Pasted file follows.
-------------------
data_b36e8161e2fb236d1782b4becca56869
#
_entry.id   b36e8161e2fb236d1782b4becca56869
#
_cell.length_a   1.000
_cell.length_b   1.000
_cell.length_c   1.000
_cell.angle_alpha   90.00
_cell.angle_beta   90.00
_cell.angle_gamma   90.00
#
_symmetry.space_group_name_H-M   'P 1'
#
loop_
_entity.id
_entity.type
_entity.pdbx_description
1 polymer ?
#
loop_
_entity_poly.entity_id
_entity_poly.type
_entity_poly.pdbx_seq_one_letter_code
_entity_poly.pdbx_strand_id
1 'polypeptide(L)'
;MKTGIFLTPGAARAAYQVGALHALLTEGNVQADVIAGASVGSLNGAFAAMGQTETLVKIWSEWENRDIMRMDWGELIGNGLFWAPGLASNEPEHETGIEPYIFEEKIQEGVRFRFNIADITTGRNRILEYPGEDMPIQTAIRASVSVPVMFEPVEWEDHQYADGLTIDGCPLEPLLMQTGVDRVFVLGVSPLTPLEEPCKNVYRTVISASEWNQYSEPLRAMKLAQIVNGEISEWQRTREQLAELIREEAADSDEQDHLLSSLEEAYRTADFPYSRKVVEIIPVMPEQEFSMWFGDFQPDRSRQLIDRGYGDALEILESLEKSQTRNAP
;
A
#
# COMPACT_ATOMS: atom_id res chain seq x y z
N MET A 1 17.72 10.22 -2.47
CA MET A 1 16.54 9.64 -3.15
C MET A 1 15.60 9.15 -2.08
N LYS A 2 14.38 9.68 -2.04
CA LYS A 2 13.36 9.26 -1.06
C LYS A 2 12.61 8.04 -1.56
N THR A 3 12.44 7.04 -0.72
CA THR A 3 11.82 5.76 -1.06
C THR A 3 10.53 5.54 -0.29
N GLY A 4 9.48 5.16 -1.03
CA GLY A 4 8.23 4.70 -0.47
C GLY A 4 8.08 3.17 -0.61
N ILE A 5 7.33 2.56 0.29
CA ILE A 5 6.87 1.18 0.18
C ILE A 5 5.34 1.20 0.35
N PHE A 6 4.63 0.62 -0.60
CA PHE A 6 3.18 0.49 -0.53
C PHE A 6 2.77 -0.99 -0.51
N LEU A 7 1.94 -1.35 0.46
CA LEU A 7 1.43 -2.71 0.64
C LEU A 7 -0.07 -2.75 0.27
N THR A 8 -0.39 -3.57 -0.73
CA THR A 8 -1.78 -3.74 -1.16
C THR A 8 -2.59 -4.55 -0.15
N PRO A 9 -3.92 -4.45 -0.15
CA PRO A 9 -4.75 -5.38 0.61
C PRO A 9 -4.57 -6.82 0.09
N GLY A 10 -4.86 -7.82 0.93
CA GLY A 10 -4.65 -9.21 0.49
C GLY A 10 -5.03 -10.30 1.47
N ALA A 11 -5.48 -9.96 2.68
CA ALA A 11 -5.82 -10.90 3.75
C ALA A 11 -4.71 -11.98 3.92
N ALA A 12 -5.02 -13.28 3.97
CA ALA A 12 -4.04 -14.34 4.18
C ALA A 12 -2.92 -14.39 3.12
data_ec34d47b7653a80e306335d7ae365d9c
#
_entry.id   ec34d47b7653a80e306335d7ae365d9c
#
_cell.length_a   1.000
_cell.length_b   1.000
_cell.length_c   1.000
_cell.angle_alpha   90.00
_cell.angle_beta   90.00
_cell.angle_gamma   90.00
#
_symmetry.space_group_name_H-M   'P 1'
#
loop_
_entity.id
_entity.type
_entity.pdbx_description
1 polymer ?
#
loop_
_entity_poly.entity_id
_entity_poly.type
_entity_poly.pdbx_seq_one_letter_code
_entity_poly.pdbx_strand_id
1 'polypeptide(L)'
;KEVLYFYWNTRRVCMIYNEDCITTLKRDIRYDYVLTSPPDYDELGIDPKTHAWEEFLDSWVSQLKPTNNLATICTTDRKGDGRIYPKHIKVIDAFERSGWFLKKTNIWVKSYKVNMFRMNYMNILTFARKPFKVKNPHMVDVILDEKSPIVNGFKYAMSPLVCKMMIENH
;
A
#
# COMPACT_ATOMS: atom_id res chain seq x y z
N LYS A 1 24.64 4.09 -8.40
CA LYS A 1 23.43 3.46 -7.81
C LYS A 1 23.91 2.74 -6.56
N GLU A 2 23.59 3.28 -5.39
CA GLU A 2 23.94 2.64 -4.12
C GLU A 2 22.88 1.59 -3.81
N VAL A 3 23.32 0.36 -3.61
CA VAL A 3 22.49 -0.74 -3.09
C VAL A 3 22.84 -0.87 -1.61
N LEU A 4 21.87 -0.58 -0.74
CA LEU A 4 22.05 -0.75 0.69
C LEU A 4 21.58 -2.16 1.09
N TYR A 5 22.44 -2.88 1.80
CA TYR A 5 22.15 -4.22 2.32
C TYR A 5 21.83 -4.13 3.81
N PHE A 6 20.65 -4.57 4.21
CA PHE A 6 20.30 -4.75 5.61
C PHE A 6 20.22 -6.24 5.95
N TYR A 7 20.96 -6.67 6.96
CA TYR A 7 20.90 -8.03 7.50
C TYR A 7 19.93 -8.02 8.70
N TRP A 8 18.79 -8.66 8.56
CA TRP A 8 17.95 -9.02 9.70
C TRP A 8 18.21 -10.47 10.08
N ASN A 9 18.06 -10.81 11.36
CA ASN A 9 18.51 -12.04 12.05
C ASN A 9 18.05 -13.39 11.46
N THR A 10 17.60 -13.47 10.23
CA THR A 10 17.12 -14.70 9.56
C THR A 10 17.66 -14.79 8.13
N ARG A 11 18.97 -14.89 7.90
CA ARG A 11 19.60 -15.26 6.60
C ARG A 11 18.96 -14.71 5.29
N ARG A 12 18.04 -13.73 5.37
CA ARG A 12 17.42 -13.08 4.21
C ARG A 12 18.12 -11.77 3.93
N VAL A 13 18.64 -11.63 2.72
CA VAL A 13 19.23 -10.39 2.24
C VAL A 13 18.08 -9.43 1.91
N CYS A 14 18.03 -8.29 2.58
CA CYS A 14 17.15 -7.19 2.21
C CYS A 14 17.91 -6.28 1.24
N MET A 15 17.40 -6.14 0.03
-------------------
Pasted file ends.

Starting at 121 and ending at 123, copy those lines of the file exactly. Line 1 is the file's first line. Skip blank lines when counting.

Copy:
N ASN A 9 18.06 -10.81 11.36
CA ASN A 9 18.51 -12.04 12.05
C ASN A 9 18.05 -13.39 11.46